Fast & Fabulous: Tuscan White Bean & Escarole Soup with Tuna
July 17, 2015 / Stephanie Miskew / 12 Comments
When I came across this recipe for Tuscan White Bean & Escarole Soup with Tuna in the July issue of Food & Wine Magazine I was a little perplexed. Canned tuna in olive oil in a soup – seriously, Justin Chapple?
While initially wary, once I noticed the über-healthy and delicious list of ingredients, I decided to take a chance. Thankfully my hunch paid off! This healthy dish is a study in deliciousness and I’ve also discovered a wonderful wine to pair with it.
When making this recipe, be sure to use tuna packed in olive oil (I like solid albacore) which gives the soup nice body and flavor – resist the urge to substitute tuna packed in water! As suggested, garnish the soup with a delicious dusting of freshly grated Parmesan and also serve it with toasted or grilled slices of crusty French bread rubbed with a garlic clove which really makes the flavors “pop.”
As for a wine pairing, we sampled a couple bottles and a Sauvignon Blanc from Chile was too acidic and did nothing to enhance the flavor of the soup. The Clos de Nouys Vouvray Sec on the other hand, a 100% Chenin Blanc from France’s Loire Valley, complemented the dish very nicely! The wine’s slight sweetness took the edge off the acidity and it’s flavors of apple, fig and almond really hit all the right notes.
I hope you enjoy this soup as much as we do and have you ever been pleasantly surprised by a recipe or dish which expanded your culinary horizons? Please let me know in the comment section below!
"Fast & Fabulous: Tuscan White Bean & Escarole Soup with Tuna"Author: Justin Chapple, July Issue of Food & Wine MagazineRecipe type: SoupServes: 4Ingredients
- ¼ cup extra-virgin olive oil
- 1 onion, chopped
- 3 garlic cloves, chopped
- 10 oz. escarole, chopped
- 2 teaspoons minced rosemary
- 6 cups chicken stock
- One 15-oz. can cannellini beans, drained and rinsed
- 15 oz. tuna in olive oil, drained
- Salt and pepper
- Shredded Parmesan cheese and crusty bread for serving
- Heat the oil in a pot. Add the onions and garlic and cook over moderate heat, stirring occasionally, until softened, about 10 minutes. Add the escarole and rosemary and cook until the escarole is wilted, 3 minutes.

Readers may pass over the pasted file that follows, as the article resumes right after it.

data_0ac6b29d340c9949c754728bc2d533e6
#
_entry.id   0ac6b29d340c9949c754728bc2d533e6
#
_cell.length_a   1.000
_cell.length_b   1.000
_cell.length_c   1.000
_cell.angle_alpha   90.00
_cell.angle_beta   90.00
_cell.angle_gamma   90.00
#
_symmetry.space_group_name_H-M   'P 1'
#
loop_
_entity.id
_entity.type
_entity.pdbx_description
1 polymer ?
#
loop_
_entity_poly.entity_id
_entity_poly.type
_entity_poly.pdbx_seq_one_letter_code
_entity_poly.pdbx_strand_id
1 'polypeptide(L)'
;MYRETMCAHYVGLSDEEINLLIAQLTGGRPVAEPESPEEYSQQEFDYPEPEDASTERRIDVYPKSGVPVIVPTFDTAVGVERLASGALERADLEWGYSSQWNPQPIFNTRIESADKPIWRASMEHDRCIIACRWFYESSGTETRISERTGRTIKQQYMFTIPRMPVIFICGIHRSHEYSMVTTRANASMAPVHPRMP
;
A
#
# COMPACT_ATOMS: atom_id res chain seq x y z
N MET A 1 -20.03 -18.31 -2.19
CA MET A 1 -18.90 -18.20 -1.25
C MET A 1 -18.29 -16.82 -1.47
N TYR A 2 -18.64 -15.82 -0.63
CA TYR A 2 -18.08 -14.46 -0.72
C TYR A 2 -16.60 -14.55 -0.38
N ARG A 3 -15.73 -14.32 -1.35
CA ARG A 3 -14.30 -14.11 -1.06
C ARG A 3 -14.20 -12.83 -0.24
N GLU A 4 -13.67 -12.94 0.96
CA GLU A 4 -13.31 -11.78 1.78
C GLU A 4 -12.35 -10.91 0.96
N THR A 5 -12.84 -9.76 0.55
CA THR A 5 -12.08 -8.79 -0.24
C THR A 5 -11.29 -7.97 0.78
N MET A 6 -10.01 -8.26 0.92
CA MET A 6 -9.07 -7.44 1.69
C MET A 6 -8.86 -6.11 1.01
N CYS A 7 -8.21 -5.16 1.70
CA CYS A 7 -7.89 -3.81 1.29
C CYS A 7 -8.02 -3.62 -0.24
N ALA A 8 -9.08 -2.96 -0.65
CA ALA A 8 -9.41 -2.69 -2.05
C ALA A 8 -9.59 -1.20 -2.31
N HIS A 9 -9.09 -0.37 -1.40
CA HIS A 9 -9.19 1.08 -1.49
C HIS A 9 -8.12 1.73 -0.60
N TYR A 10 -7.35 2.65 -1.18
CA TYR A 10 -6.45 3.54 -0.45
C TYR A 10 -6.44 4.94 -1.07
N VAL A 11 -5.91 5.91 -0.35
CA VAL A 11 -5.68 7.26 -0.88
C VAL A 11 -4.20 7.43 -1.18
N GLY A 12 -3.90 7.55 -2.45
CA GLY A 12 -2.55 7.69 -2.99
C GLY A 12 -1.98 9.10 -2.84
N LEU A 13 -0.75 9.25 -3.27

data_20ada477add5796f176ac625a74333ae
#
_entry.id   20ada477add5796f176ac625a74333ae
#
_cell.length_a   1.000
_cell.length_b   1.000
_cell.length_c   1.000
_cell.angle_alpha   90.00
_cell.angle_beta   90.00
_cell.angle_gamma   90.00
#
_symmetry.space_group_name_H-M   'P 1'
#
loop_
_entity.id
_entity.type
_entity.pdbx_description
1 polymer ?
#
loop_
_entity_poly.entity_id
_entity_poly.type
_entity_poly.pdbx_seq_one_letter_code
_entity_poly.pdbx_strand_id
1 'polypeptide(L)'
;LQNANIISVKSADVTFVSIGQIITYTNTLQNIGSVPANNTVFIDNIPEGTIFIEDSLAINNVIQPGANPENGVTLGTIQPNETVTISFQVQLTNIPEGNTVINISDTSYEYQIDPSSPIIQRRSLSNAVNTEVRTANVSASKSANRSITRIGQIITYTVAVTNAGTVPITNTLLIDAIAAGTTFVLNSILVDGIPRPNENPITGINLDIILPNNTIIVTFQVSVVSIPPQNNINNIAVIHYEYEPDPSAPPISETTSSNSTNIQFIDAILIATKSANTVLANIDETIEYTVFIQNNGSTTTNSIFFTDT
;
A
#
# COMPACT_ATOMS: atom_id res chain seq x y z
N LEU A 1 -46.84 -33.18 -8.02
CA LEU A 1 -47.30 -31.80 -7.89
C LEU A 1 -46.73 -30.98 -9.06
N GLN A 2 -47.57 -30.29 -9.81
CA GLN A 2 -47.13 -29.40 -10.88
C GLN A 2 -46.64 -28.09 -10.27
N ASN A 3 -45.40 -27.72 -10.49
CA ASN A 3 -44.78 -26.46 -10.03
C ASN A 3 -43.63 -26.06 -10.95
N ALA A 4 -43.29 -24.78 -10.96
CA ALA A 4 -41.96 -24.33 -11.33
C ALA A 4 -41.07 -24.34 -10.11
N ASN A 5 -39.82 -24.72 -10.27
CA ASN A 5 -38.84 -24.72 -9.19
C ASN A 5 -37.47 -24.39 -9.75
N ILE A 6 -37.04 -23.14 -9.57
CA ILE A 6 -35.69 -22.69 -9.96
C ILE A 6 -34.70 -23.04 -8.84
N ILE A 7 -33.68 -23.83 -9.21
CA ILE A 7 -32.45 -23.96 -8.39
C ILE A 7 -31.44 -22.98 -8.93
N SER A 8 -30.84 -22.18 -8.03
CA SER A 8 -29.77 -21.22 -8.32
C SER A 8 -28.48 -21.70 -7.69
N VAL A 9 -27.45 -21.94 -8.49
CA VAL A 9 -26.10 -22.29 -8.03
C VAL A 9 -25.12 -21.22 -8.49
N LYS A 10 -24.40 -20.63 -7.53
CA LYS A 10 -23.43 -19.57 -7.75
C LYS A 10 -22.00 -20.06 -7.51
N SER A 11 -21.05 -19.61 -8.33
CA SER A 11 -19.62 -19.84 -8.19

- Add the stock, beans and tuna and bring to a boil. Simmer over low heat for 5 minutes. Season with salt and pepper and serve the soup with shredded Parmesan and crusty bread.
July 17, 2015 / Stephanie Miskew / 12 Comments
Stephanie Miskew thinks life is better with wine and she wants to help you enjoy it to the fullest! As a Certified Sommelier, her real world advice on tasting wine like a pro, discovering which wines you truly love, picking the perfect bottle for any occasion and creating magical food and wine pairings will have you looking like a wine expert in any situation.
While our everyday wines are the vinous equivalent of a cozy blanket or comfy pair of slippers we slip into at the end of the day, at the other end of the spectrum are wines that are more akin to haute couture – think Chanel, Gucci or Dior. These “haute” wines are so meticulously-made, terroir-driven and exquisite, they imprint themselves… Read More
Key to learning about wine, sweet wines in particular, is a little term called Residual Sugar which is our Wine Word of the Week. While there are many factors that ultimately determine the perception of sweetness in wine, residual sugar is the actual amount of sugar left in a wine after the alcoholic fermentation – which can end in a… Read More
Audrey Hepburn’s legendary tiara in Breakfast at Tiffany’s. Julia Roberts’ dazzling diamond and ruby necklace in Pretty Woman. Marilyn Monroe’s sexy signature Max Factor Ruby Red lipstick in Some Like it Hot. The perfect accessory can truly take a look from “meh” to “MARVELOUS,” and the same can be said for food as well. You see, crispy prosciutto IS the… Read More
Ahhhh the bounty of late Summer! When I see all the beautiful produce at the Farmer’s Market, it REEEALLY makes me want to do this. The ripe, multicolored heirloom tomatoes seem to long for a drizzle of grassy green olive oil and generous sprinkle of crunchy Maldon sea salt, while the fragrant, downy peaches are begging to be bitten into,… Read More
If you’re anything like me, the word “clone” immediately conjures a host of 1970’s B-movies featuring body-copying aliens who seek to wreak havoc on the human race. When it comes to grapes, however, that source of many 70’s childhood nightmares couldn’t be further from the truth. In fact, a GRAPE clone is actually a very good thing! While most plants… Read More
There aren’t many wines that can boast the popularity of rosé in recent years. Much like the Duchess of Sussex, this imminently appealing wine seemed to come out of nowhere and take the world by storm. Years later, we STILL can’t seem to get enough, and our desire shows no signs of waning anytime soon. But the truth is, rosé… Read More